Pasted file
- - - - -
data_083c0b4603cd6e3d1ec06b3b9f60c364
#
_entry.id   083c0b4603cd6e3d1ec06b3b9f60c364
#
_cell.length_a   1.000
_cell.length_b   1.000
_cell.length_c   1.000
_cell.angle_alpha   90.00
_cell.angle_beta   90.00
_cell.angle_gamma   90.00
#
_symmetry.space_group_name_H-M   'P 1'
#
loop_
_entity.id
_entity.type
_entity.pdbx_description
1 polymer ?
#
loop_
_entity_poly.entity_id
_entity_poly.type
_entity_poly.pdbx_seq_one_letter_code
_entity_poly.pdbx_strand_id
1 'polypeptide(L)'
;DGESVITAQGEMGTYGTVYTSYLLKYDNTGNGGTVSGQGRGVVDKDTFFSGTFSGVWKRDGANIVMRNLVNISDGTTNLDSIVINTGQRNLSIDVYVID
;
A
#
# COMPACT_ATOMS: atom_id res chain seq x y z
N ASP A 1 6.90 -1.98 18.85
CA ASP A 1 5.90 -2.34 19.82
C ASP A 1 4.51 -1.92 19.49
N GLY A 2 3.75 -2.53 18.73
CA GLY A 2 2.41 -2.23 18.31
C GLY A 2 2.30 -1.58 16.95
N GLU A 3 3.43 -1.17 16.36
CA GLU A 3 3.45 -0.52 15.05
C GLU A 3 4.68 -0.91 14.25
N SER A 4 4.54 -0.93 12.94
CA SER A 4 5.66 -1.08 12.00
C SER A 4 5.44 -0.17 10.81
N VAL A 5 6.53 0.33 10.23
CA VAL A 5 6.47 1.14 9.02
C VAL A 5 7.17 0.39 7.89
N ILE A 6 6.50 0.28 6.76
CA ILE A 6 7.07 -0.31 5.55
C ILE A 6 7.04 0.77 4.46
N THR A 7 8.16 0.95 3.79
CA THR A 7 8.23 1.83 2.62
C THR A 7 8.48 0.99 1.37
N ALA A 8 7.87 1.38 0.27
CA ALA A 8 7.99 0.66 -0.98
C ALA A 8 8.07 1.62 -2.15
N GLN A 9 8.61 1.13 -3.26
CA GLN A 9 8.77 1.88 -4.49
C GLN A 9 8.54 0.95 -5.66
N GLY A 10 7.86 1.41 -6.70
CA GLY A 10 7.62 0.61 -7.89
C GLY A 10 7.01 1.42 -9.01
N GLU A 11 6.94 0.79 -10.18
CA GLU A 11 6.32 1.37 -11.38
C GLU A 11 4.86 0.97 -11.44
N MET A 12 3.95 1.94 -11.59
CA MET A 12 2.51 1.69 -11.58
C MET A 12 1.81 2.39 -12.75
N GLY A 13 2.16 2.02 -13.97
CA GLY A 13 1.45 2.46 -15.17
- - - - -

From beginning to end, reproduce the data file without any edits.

data_083c0b4603cd6e3d1ec06b3b9f60c364
#
_entry.id   083c0b4603cd6e3d1ec06b3b9f60c364
#
_cell.length_a   1.000
_cell.length_b   1.000
_cell.length_c   1.000
_cell.angle_alpha   90.00
_cell.angle_beta   90.00
_cell.angle_gamma   90.00
#
_symmetry.space_group_name_H-M   'P 1'
#
loop_
_entity.id
_entity.type
_entity.pdbx_description
1 polymer ?
#
loop_
_entity_poly.entity_id
_entity_poly.type
_entity_poly.pdbx_seq_one_letter_code
_entity_poly.pdbx_strand_id
1 'polypeptide(L)'
;DGESVITAQGEMGTYGTVYTSYLLKYDNTGNGGTVSGQGRGVVDKDTFFSGTFSGVWKRDGANIVMRNLVNISDGTTNLDSIVINTGQRNLSIDVYVID
;
A
#
# COMPACT_ATOMS: atom_id res chain seq x y z
N ASP A 1 6.90 -1.98 18.85
CA ASP A 1 5.90 -2.34 19.82
C ASP A 1 4.51 -1.92 19.49
N GLY A 2 3.75 -2.53 18.73
CA GLY A 2 2.41 -2.23 18.31
C GLY A 2 2.30 -1.58 16.95
N GLU A 3 3.43 -1.17 16.36
CA GLU A 3 3.45 -0.52 15.05
C GLU A 3 4.68 -0.91 14.25
N SER A 4 4.54 -0.93 12.94
CA SER A 4 5.66 -1.08 12.00
C SER A 4 5.44 -0.17 10.81
N VAL A 5 6.53 0.33 10.23
CA VAL A 5 6.47 1.14 9.02
C VAL A 5 7.17 0.39 7.89
N ILE A 6 6.50 0.28 6.76
CA ILE A 6 7.07 -0.31 5.55
C ILE A 6 7.04 0.77 4.46
N THR A 7 8.16 0.95 3.79
CA THR A 7 8.23 1.83 2.62
C THR A 7 8.48 0.99 1.37
N ALA A 8 7.87 1.38 0.27
CA ALA A 8 7.99 0.66 -0.98
C ALA A 8 8.07 1.62 -2.15
N GLN A 9 8.61 1.13 -3.26
CA GLN A 9 8.77 1.88 -4.49
C GLN A 9 8.54 0.95 -5.66
N GLY A 10 7.86 1.41 -6.70
CA GLY A 10 7.62 0.61 -7.89
C GLY A 10 7.01 1.42 -9.01
N GLU A 11 6.94 0.79 -10.18
CA GLU A 11 6.32 1.37 -11.38
C GLU A 11 4.86 0.97 -11.44
N MET A 12 3.95 1.94 -11.59
CA MET A 12 2.51 1.69 -11.58
C MET A 12 1.81 2.39 -12.75
N GLY A 13 2.16 2.02 -13.97
CA GLY A 13 1.45 2.46 -15.17